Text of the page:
KU Medical Center, he started out in solo practice, went to a two-man office, and then merged to form his current organization, the largest one in Kansas City and one that works with five different hospitals. “I do think we’ve assembled a group of good people doing good work for Kansas City,” says Dr. Reintjes. “Our goal is simply to serve the community as best we can.”

He’s enthusiastic about the changes that have occurred in the field. “Today we can treat lesions and diseases safely we couldn’t touch 10 years ago,” he says. But the part of neurosurgery he likes the best is meeting patients, getting to know them, and taking care of them in a time of need. He’s confident even greater advancements will occur in treating very difficult diseases such as Parkinson’s and potentially Alzheimer’s, which he says is more vexing than we can imagine. He summarizes, “The brain remains elusively fascinating.”

Dr. Reintjes does not speak easily about himself, but when pushed, admits that, besides his kids, he’s proud of his neurosurgery group. A member of both the Brain Injury Association and the Midwest Organ Bank boards, he also can’t underscore enough the importance of organ donation. Since demand still far outstrips supply in organ donation, he calls it “a generous and life-saving gift.” He’s as determined to continue working for these important causes as for his patients.

J. Brantley

Urologic Oncologist
You would have to say that Brant Thrasher has always been goal oriented. He wanted to go to medical school, so he had to graduate from college with highest honors. He did. He couldn’t pay for medical school, but the Army provided scholarships. He got one. He wanted to study urologic oncology. A fellowship to Duke University Medical School was the answer. He wanted to be a department chairman (once he’d finished military obligations) and would need lots of credentials. Consequently, he wrote, lectured, and researched aggressively.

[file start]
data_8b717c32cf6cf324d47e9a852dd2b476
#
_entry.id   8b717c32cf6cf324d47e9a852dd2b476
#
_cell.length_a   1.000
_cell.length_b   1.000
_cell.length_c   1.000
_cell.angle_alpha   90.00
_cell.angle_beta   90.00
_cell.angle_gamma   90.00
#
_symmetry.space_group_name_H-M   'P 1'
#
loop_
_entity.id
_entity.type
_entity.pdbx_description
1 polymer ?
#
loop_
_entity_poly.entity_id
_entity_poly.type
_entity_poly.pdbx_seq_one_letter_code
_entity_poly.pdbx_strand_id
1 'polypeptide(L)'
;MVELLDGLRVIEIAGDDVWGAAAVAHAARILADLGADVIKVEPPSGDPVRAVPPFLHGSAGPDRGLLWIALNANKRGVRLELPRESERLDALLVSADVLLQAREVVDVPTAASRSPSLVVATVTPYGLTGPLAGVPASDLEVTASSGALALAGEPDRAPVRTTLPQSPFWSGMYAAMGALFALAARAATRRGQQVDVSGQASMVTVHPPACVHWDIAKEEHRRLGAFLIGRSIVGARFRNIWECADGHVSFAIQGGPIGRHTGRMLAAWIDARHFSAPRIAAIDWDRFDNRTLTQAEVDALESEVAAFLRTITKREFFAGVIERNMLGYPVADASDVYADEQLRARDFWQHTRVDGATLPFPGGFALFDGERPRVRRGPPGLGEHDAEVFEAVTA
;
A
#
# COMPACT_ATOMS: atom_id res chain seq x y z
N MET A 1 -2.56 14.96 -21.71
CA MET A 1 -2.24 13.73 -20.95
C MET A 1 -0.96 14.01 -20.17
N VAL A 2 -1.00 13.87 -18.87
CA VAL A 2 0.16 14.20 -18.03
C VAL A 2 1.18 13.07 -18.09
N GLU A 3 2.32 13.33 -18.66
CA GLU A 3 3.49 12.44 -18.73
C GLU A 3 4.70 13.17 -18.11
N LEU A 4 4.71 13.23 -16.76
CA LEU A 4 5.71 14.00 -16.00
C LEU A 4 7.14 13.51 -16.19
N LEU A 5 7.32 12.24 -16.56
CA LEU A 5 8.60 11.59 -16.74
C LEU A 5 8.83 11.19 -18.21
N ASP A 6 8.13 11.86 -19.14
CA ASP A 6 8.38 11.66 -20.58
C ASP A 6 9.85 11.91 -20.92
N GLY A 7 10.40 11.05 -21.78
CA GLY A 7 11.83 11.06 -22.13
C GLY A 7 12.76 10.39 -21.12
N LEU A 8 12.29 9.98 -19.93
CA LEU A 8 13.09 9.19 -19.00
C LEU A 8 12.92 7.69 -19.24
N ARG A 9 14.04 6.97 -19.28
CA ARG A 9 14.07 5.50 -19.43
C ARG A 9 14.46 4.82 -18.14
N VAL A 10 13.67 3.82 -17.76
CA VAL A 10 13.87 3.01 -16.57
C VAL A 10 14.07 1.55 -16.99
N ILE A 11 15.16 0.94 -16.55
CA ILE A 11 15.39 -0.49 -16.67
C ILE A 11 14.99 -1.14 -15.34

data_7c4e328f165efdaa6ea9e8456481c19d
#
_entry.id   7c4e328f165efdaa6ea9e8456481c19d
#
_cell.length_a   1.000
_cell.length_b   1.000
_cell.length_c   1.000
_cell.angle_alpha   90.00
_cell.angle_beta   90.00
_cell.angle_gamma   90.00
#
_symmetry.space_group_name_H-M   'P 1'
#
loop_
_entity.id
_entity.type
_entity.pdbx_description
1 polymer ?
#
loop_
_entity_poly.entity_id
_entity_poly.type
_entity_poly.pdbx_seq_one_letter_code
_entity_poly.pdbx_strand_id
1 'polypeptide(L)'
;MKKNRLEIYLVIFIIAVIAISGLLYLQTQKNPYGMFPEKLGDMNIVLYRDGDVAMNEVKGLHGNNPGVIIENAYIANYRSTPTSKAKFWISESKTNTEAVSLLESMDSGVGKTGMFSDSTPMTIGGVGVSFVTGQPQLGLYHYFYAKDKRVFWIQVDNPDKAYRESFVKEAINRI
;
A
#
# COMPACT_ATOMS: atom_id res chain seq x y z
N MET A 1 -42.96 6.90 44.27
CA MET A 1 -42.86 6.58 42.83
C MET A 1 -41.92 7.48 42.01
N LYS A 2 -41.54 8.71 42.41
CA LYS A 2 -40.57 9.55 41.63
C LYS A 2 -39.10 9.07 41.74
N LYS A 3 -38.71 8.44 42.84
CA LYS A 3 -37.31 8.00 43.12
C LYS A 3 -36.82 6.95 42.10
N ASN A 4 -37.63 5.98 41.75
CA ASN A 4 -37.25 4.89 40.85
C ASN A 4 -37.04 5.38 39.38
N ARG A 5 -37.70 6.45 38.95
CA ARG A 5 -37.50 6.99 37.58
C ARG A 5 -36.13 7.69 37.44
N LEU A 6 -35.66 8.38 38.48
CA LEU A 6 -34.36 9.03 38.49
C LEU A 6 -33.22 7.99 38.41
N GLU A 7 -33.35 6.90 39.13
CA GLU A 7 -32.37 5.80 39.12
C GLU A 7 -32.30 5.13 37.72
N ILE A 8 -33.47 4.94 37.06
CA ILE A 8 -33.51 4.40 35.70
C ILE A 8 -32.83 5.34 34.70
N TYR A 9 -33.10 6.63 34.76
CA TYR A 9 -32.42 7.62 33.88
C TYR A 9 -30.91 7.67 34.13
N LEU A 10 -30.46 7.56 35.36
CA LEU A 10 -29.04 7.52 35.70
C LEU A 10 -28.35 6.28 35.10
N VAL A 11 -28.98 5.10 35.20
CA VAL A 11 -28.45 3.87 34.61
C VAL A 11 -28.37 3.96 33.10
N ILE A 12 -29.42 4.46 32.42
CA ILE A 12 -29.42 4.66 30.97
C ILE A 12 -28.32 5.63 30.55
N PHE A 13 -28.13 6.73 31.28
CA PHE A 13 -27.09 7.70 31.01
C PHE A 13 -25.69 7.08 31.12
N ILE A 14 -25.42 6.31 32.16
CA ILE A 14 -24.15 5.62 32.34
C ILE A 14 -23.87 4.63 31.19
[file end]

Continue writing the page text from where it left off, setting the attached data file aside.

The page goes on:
So at age 37, when he became chief of urology at KU Medical Center, he’d reached yet another goal–one that he’s still very happy with. He enjoys the
combination of duties and says figuring out the best part is hard. He concludes that, “It’s the patients. Helping them recover. There’s nothing more rewarding than seeing someone healed of cancer.” But he also enjoys the teaching because, in part, “It keeps me sharp since I’m working with some very bright residents.” And then there’s the operating, which he likes because his large reconstructive cases require skill and precision. To add to these joys, after living in many places, he and his family really love Kansas City.

Dr. Thrasher points out that of the 200,000 men diagnosed with prostate cancer each year, 84 percent will live to die of old age or another disease. Survival rates are improving due to early detection and improved surgical techniques. But beyond these improvements, when he operated on his father-in-law 10 years ago for the disease, the human lessons came crashing home. “When it becomes personal, it’s even more real. I try to carry that realization with me for all my patients.”